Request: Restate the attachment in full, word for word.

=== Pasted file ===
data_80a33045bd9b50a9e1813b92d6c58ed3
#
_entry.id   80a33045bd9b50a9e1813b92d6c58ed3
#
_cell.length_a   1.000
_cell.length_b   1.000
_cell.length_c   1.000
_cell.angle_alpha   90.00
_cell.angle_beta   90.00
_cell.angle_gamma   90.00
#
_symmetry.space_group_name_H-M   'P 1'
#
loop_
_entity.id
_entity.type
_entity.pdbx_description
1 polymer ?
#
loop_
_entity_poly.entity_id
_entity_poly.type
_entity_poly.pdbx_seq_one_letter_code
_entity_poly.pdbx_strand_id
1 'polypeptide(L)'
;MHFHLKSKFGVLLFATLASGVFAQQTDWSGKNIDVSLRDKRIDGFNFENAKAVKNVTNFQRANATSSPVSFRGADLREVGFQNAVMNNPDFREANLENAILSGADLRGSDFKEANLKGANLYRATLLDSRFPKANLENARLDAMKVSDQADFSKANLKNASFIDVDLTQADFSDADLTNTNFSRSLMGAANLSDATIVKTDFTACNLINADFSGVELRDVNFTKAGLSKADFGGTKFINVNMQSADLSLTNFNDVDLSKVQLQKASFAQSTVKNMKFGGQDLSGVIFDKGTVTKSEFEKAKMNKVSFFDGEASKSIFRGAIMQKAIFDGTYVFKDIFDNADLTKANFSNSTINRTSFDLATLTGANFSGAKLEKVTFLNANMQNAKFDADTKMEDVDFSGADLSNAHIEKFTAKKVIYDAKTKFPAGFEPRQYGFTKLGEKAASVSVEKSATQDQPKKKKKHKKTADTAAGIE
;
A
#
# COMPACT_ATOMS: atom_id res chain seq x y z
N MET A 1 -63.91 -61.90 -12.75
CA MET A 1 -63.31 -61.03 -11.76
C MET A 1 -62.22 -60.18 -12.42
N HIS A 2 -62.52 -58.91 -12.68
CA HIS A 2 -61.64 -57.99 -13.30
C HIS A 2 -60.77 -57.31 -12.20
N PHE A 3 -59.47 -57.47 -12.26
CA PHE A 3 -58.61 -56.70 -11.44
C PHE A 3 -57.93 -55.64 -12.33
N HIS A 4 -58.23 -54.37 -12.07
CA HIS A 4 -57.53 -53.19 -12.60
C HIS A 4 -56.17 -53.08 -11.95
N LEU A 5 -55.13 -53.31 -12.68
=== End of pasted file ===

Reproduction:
data_80a33045bd9b50a9e1813b92d6c58ed3
#
_entry.id   80a33045bd9b50a9e1813b92d6c58ed3
#
_cell.length_a   1.000
_cell.length_b   1.000
_cell.length_c   1.000
_cell.angle_alpha   90.00
_cell.angle_beta   90.00
_cell.angle_gamma   90.00
#
_symmetry.space_group_name_H-M   'P 1'
#
loop_
_entity.id
_entity.type
_entity.pdbx_description
1 polymer ?
#
loop_
_entity_poly.entity_id
_entity_poly.type
_entity_poly.pdbx_seq_one_letter_code
_entity_poly.pdbx_strand_id
1 'polypeptide(L)'
;MHFHLKSKFGVLLFATLASGVFAQQTDWSGKNIDVSLRDKRIDGFNFENAKAVKNVTNFQRANATSSPVSFRGADLREVGFQNAVMNNPDFREANLENAILSGADLRGSDFKEANLKGANLYRATLLDSRFPKANLENARLDAMKVSDQADFSKANLKNASFIDVDLTQADFSDADLTNTNFSRSLMGAANLSDATIVKTDFTACNLINADFSGVELRDVNFTKAGLSKADFGGTKFINVNMQSADLSLTNFNDVDLSKVQLQKASFAQSTVKNMKFGGQDLSGVIFDKGTVTKSEFEKAKMNKVSFFDGEASKSIFRGAIMQKAIFDGTYVFKDIFDNADLTKANFSNSTINRTSFDLATLTGANFSGAKLEKVTFLNANMQNAKFDADTKMEDVDFSGADLSNAHIEKFTAKKVIYDAKTKFPAGFEPRQYGFTKLGEKAASVSVEKSATQDQPKKKKKHKKTADTAAGIE
;
A
#
# COMPACT_ATOMS: atom_id res chain seq x y z
N MET A 1 -63.91 -61.90 -12.75
CA MET A 1 -63.31 -61.03 -11.76
C MET A 1 -62.22 -60.18 -12.42
N HIS A 2 -62.52 -58.91 -12.68
CA HIS A 2 -61.64 -57.99 -13.30
C HIS A 2 -60.77 -57.31 -12.20
N PHE A 3 -59.47 -57.47 -12.26
CA PHE A 3 -58.61 -56.70 -11.44
C PHE A 3 -57.93 -55.64 -12.33
N HIS A 4 -58.23 -54.37 -12.07
CA HIS A 4 -57.53 -53.19 -12.60
C HIS A 4 -56.17 -53.08 -11.95
N LEU A 5 -55.13 -53.31 -12.68